THE BLU-RAY DISC
Sony's 2.40:1, 1080p Blu-ray presentation of the shot-on-film Legion looks so good that the picture's dreadful F/X boast sharp lines delineating them from their surroundings. Detail, in other words, is exceptional, with every single crag of Quaid's jawline dotted with spikes of stubble. Impressive. As the film takes place mostly in the dark, black levels are pitch without a hint of crush, and while there's trace banding now and again, it's not really enough to distract from an otherwise meticulous rendering. A nice transfer is matched by a loud 5.1 DTS-HD MA track. Almost more impressive than the various (tepid) firefights, reproduced with full fidelity across the soundstage, are the quieter moments in which coyotes barking in the distance highlight the natural logic and flow of the mix. Dialogue is, regrettably, never overwhelmed.
Also regrettably, director Stewart and various cast and crew gather for a picture-in-picture film-length supplement that's really pretty nifty from a technological standpoint but is an ordeal to sit through for the wide gulf separating what the creative types think they've produced (and avoided) from the evidence unspooling beneath their proud proclamations. It's cool, let me reiterate, but it decorates an ultimately unworthy product. Stewart talks about the difference between surprise and suspense in the least interesting exposition since Hitchcock closed the book on any discussion of the terms in 1962; the whole time all we're thinking is that Legion looks and acts like a cheap piece of shit that wouldn't know what to do with a budget if it had one. F/X work is gone over in agonizing detail, as if anyone in the digital age is remotely amazed by the trickery employed in the creation of these little fantasies, and there's a lot of praise for the actors as well--indeed, it's full of words despite that there isn't much to say about the picture. Most disappointing is probably the filmmakers' complete lack of insight into the motivations of their God, either because nothing was ever sussed out on that front or because they're all too pussified to say anything. Called "Bringing Angels to Earth: Picture-in-Picture," this special feature also includes storyboards for a car chase/crash sequence that was done infinitely better in the shitty Jeepers Creepers sequel.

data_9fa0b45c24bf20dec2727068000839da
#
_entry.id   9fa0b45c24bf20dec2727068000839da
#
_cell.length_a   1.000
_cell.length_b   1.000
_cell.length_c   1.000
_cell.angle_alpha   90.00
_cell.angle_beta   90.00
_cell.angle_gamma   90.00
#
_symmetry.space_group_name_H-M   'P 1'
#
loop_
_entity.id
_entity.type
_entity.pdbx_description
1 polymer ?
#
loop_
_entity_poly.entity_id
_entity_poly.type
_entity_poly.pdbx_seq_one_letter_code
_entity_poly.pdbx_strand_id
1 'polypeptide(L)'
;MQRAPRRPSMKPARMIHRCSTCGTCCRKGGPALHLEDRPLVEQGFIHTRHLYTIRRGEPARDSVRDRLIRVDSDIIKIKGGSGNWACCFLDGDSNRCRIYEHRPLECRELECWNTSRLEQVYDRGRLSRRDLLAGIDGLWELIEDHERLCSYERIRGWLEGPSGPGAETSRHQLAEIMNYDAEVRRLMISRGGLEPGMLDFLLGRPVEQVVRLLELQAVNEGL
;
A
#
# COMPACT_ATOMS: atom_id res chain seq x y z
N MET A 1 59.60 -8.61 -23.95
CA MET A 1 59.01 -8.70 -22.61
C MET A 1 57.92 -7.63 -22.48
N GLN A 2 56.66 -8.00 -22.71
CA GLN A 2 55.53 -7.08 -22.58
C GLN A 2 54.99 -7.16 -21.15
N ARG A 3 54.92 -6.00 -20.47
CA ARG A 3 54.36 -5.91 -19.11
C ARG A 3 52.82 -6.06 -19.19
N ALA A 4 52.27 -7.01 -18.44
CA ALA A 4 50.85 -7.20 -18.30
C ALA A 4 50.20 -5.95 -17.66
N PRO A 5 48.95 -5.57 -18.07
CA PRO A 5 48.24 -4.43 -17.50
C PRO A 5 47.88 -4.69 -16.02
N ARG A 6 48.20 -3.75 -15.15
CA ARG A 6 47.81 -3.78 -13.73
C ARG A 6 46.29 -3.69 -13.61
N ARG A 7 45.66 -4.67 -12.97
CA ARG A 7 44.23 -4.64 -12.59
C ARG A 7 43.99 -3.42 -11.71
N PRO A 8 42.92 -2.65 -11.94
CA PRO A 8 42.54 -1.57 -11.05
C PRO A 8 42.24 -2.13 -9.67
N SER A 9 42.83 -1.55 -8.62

"Creating the Apocalypse" (24 mins., HD) is a seemingly redundant making-of that on the bright side gives more screentime to Doug Jones's joy at being, by himself, a goodly portion of the modern fantasy bogey pantheon. I can't help but think it all would've been better had Jones portrayed every angel somehow, but, alas, he's the ice-cream man and that's it. For those curious, by the way, if you've seen the trailer, you've seen the entire duration of his creature's appearance in the film. A good chunk of the piece meanwhile revolves around the stuntwork of the evil old lady, but you know what: who gives a shit? "Humanity's Last Line of Defense" (12 mins., HD) is a hagiography of its pushing-over-the-hill cast while "From Pixels to Picture" (11 mins., HD) is another shrine to the miracle of silicon and processors. Why is this interesting? HD trailers for The Road, Chloe, Wild Things: Foursome, 2012, The Da Vinci Code, Close Encounters of the Third Kind, and Underworld: Rise of the Lycans round out the disc. Originally published: June 7, 2010.